Digitalisation, in the form of AI, big data, and Industry 4.0, is on its way and everyone knows it.
It will change everything in the chemical industry, and no one can stop it.
As a 2018 report by McKinsey states, “By 2025, some 20 billion devices will be connected, nearly three times the world population. Over the past two years, such devices have churned out 90 percent of the data ever produced. Mining this data greatly enhances the power of analytics, which leads directly to dramatically higher levels of automation - both of processes and, ultimately, of decisions.”
But what many chemical industry leaders are less aware of is exactly where and how this unstoppable revolution will take place.
The three key areas where digitalisation will have its greatest impact on the chemical industry, and the drawbacks of a digital chemical industry.
1. Chemical Industry R&D
The impact of digitalisation on chemical industry research will happen on many different fronts.
Already, computer simulations are an everyday link in the chain of developing new chemical products.
As Iris Herrmann, a partner at the PwC Network consultancy Strategy&, explains in an insightful Pulse article on LinkedIn, “R&D in chemical and pharmaceutical companies nowadays does not only take place in laboratories, but often starts off with calculations and simulations on a computer. This approach saves time and money, as the actual chemical synthesis of compounds is often complicated to achieve.”
Additionally, artificial intelligence will work on solving problems involving quantities of data that are beyond the calculation of humans. Advanced computers will be able to sift through millions of molecule possibilities to source likely candidates for closer human investigation.
Meanwhile, data sharing will take a more prominent role in larger companies. At present, chemical industry research is currently shrouded in secrecy. However, the ability of the large multinationals to share their knowledge and databases across the globe will speed up the development of new chemical products. A new molecule devised, developed, and then discarded in a lab in Louisiana, may have useful properties to a lab operated by the same conglomerate in Essen.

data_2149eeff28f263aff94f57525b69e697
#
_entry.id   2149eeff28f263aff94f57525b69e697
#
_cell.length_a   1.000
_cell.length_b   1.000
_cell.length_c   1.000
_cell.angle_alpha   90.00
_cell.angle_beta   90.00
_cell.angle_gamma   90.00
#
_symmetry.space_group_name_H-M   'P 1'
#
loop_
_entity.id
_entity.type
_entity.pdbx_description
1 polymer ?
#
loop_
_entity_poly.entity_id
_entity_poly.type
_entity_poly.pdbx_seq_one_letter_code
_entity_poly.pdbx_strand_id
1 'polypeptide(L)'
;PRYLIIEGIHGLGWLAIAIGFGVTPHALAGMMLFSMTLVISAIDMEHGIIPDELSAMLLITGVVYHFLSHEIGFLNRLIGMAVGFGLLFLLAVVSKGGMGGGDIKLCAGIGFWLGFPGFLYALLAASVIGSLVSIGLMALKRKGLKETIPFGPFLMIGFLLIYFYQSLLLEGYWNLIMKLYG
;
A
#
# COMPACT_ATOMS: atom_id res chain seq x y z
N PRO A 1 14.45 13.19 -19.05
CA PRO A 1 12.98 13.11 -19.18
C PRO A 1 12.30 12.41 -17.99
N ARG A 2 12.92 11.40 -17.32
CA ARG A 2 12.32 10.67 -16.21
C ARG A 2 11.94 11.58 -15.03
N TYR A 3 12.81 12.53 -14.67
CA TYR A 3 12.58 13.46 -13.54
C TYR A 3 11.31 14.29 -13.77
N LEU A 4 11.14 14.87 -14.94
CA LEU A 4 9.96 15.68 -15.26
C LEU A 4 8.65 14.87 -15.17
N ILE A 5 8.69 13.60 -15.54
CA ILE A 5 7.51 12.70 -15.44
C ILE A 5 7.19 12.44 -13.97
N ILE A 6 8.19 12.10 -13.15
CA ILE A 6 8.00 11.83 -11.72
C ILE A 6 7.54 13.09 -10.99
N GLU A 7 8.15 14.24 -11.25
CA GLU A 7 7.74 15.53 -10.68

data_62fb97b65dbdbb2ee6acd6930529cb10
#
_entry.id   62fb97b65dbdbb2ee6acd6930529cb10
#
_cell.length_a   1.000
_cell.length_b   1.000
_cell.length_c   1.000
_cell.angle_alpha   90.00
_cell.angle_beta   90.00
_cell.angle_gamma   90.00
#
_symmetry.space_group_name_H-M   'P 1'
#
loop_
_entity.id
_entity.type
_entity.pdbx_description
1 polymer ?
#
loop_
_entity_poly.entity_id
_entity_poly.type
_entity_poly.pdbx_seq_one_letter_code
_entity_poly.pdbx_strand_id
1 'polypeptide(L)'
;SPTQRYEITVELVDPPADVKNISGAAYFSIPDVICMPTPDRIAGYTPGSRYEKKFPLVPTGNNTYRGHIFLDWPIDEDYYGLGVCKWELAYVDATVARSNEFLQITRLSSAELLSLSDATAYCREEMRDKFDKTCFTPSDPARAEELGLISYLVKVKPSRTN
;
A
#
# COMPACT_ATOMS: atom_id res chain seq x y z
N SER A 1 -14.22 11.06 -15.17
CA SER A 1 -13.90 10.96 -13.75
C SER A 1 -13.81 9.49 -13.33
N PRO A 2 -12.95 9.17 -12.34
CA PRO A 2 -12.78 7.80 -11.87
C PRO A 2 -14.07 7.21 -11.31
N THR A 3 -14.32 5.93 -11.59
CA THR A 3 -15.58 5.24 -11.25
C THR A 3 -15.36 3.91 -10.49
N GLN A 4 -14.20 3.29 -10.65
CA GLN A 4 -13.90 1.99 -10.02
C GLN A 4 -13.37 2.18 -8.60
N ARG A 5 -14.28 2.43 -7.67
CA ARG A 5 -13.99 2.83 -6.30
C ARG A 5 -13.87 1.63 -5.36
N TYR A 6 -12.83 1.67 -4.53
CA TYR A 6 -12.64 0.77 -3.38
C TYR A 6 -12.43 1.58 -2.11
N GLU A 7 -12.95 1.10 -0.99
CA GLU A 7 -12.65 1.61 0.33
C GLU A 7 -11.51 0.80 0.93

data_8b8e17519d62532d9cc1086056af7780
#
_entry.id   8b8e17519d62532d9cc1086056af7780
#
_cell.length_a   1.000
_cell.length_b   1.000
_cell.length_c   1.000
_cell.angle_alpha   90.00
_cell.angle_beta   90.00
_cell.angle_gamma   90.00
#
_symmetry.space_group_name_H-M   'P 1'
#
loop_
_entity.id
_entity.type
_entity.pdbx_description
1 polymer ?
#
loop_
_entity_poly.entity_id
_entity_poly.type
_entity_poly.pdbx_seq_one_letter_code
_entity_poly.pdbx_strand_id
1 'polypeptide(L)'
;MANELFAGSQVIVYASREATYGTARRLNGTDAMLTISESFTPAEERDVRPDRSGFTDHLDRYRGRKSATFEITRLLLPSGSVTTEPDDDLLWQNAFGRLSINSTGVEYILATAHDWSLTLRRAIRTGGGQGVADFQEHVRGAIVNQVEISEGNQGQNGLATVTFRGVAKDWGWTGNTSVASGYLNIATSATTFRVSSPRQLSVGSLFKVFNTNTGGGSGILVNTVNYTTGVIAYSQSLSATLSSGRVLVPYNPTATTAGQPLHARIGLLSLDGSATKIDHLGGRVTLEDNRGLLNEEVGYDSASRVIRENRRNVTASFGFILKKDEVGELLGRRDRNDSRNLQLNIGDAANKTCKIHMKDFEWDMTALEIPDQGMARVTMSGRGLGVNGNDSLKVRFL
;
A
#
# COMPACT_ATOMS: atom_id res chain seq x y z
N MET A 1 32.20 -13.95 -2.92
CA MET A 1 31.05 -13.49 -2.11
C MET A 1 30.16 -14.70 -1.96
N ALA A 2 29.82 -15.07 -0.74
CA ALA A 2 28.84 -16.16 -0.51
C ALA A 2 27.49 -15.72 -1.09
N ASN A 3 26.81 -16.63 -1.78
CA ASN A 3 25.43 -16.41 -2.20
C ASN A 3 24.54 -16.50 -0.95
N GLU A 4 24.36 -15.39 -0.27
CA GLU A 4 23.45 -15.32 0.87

One such example of this form of data sharing, is the voice-controlled app ‘Coatino’. Developed by Evonik, the app allows chemists to identify suitable additives for any given formulation they require.
Perhaps the clearest place for digitalisation to make an impact will be in the production of chemicals.
The ability of big data analysis and Industry 4.0 to streamline processes, analyse the efficiency of large chemical facilities, minimise waste, and to better manage maintenance processes is profound.
For example, Oliver Davies, a business manager with the Charlton Morris Group, highlighted how Bayer are, “…utilising machine learning with automated equipment to take data from R&D processes and use it to determine quality and possible anomalies in each batch, reducing waste product and improving quality control.”
In addition, his report on digitalisation in the industry journal Searching Industrial, notes that, “One unnamed leading commodity chemicals business has applied advanced modelling techniques to an existing dataset at one specific plant, to improve output by 10% and reducing energy consumption by 25%. With margin crucial, these improvements are invaluable.”
Another clear example of digitalisation improving the day to day running of chemical product output is how BASF have upgraded their 10km2 Ludwigshafen site in Germany. Part of which included the introduction of a ‘fleet of fully autonomous transport vehicles and tank containers’ which can move liquids and waste around the site from any one of 150 loading points. The improvements also included the installation of more than 600,000 sensors.
The implementation of such an automated and data focused operation also required a communications upgrade. As Chemistry World reported in Sept 2019, “The project is part of an ongoing transformation that has led to the chemical giant building its own 5G transmission network to support the flow of data. “Currently we have around 600,000 sensors and actuators at our factory in Ludwigshafen. Digitisation could make it ten times as many,” a BASF spokesperson said. “So much data cannot be transmitted by 4G or any other conventional technology.”
The technical benefits of streamlining production in such a way will become evident over the coming years, however the advantages in other areas are less clear.
To learn more about this topic, as well as the disadvantages involved with going digital, read Three Ways that Digitalisation will Boost the Chemical Industry Part 2.